port ordering is mostly reset/clock followed by input interfaces followed by output interfaces. The goal is to give a top-to-bottom reading order. I have also seen this reversed -- it places reset last which avoids the annoying comma issues. Reversing also places the most important ports first -- the outputs of a module are why the module exists.

    everyone also has an opinion on tabs vs spaces and tab width. I default to 2, but have seen 3, 4, and 8 used. I've given up on tabs although I find the concept to be useful.

    directions in ports can be done with i_prefix, suffix_i, in_prefix, suffix_in, CamelSuffixIn, InCamelPrefix, iCamelPrefix, or omitted. The name should indicate the direction as seen by the module. Basically, always name ports as if the current module is the top level module in a design. In some case the SPI-style MOSI/MISO format is useful. This specifies the connection of the port in cases where the name might be confusing. Clock/reset generally don't have direction in the name unless the module generates the clock/reset.

    In some cases, pipeline delay registers will be given names like pipe_ddd, pipe_d3, pipe_3d, pipe_rrr, etc... d3 vs the others is the only one that might have an issue. In the past, some tools would use a number suffix to indicate a bus. This might not be true of modern tools, but does explain why pipe_3d might be used. My preference is to use _r for sample-delays and _d for cycle-delays, but this is not that commonly done.

    I've also seen names of clock, clk, ck, and c. Reset, clear, rst, clr, aclr, rstn, etc... In general, giving a clock a rate specifier is less desirable than a function specifier. This is because a module might get used with different clocks. That said, the practice is fairly common. clk_156m25 might be a 156.25MHz clock for example. There is also an issues when multiple similar rates are used -- eg 125MHz from a crystal and 125MHz from a networked device.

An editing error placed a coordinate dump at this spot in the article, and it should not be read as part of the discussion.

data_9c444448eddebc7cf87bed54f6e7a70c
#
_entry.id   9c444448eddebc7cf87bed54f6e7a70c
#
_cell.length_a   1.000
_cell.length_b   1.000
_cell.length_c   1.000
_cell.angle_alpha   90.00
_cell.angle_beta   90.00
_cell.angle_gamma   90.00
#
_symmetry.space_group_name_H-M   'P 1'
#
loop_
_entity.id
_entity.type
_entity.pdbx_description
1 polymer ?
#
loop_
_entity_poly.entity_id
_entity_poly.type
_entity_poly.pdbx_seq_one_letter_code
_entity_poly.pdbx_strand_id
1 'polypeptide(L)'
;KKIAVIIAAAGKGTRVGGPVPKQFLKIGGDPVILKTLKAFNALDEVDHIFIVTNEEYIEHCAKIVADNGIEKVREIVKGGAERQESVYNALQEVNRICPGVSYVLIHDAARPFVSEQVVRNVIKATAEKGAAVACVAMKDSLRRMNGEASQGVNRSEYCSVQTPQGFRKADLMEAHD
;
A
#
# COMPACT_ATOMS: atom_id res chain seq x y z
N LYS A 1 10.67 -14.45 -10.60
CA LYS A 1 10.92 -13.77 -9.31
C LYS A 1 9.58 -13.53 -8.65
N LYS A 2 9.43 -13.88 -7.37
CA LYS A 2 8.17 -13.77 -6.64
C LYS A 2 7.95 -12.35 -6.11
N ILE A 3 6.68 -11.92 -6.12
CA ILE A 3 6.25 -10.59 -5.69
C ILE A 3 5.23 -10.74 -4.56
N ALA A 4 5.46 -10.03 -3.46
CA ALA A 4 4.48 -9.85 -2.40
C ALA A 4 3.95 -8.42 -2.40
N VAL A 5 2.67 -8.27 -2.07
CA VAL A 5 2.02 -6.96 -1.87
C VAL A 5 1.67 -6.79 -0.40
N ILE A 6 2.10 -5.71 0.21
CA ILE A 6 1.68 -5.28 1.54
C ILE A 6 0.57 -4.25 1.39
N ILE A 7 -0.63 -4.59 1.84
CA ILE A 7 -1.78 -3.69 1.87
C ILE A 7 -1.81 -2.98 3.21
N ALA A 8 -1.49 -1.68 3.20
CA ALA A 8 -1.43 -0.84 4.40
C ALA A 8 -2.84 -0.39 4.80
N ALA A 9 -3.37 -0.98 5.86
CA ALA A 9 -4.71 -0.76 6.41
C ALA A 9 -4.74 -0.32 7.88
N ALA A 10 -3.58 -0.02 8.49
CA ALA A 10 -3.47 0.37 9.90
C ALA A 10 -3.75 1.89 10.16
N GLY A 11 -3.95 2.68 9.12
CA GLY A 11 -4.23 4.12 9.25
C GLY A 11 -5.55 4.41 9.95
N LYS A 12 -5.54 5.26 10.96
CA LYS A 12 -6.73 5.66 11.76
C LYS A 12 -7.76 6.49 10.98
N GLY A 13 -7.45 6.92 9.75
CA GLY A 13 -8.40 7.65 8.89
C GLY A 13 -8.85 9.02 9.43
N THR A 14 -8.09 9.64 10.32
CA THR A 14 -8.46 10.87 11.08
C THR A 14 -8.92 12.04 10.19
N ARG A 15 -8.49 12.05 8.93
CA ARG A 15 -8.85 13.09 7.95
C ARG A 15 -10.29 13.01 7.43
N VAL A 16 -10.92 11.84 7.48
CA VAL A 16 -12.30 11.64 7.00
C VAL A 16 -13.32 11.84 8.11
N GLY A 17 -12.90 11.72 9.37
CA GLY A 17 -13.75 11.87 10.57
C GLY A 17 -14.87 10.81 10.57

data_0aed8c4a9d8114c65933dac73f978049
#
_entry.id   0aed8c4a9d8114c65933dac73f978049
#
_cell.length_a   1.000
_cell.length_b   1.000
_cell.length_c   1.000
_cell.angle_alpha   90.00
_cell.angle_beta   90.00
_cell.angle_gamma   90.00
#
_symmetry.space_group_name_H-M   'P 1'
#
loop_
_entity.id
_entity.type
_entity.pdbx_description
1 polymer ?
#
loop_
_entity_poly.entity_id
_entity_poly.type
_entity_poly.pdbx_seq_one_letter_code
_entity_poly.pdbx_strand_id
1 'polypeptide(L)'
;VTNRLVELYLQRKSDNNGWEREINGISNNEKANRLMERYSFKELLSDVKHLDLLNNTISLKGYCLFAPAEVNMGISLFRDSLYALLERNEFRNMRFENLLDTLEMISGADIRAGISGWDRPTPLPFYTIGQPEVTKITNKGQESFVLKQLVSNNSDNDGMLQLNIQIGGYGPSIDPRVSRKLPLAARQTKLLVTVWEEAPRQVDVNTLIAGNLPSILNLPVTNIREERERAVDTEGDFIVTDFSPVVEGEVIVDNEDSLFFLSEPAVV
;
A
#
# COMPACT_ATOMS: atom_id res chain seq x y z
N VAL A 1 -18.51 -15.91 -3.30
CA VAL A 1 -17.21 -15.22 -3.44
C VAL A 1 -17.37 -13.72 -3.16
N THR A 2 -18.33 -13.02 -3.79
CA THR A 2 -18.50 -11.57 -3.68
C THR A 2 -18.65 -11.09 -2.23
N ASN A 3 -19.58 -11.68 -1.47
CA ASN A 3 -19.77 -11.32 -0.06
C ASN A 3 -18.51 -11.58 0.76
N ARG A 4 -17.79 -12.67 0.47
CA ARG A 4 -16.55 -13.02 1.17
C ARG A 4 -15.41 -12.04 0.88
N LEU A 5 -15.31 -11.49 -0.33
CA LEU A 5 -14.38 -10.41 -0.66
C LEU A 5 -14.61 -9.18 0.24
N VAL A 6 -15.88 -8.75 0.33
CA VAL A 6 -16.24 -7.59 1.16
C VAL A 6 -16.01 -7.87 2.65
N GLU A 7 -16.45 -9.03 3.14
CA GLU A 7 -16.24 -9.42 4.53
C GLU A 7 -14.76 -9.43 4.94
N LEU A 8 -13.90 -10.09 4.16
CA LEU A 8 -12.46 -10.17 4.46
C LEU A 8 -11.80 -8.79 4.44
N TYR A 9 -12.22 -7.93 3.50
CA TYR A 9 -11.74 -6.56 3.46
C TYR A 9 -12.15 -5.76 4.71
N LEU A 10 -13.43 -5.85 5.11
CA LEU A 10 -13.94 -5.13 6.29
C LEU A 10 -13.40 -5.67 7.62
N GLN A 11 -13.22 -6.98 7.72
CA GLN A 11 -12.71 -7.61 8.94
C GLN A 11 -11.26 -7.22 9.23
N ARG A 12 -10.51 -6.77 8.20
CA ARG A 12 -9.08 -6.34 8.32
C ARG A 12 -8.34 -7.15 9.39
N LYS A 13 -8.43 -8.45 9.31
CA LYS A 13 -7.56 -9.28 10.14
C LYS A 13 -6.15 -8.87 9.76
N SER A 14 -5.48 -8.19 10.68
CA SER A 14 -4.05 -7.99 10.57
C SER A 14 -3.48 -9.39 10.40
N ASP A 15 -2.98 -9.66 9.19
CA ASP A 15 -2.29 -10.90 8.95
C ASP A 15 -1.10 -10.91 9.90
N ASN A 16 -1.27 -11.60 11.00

I find it weird to have the vhdl-ish "end else begin" mixed with single line if/else. Likewise, some devs like myself avoid the "goto fail" style if/else blocks. There are also devs that will place end on a different line, or place end/else/begin on their own line. It is weird to start a line with "end", but that is the choice Verilog made.

    You also have "input wire" but didn't specify `default_nettype none. That is another anti-feature in Verilog that should be disabled.

    Some devs will columnize the port names. This allows editors that have block-editing to instantiate the module a little easier. Other devs don't like this as it adds additional edits any time the port map is updated.

    Some devs will also include a line for RS232_TX <= RS232_TX, while others will omit this line as it is the default if RS232_TX hasn't been previously assigned.

    Most devs will use the if (reset) else nomal-code. There is also a style that places the reset block at the end of the always block. This is more common in FPGA design where data busses often don't get a reset.

    Some coding standards have a line limit. Likewise some code standards would prefer giving 1, 24, 40, 56, 72, 88, 104, 120, 136, and 155 names/calculations.

    For your example, it looks fairly standard other than the port names being in upper case. That is usually reserved for defines or constants.


    Overall, there are few style choices that are agree on.


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  3. #3
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    Re: Verilog basic coding/naming conventions

    Thank you very much, this is exactly what I needed!

    You also have "input wire" but didn't specify `default_nettype none. That is another anti-feature in Verilog that should be disabled.
    Thank you for mentioning this. I had to look this up. I didn't even know Verilog had default net types.

    I haven't really decided how I want to do the 'end else begin'. I used to put them on separate lines but I saw a lot of code that put them together but I found this harder to read. So I've been trying it out lately to see if I learn to like it more.

    I'm glad to hear my code is mostly normal. I don't work in an environment where I get to see professional Verilog so I get worried that I'm living in my own little world building bad habits. I'm definitely going to move to only constants being UPPER_CASE and using lower_case for everything else. I think my method was a little too complicated and not very consistent.

    Thanks again!



    •   Alt5th November 2017, 00:34

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  4. #4
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    Re: Verilog basic coding/naming conventions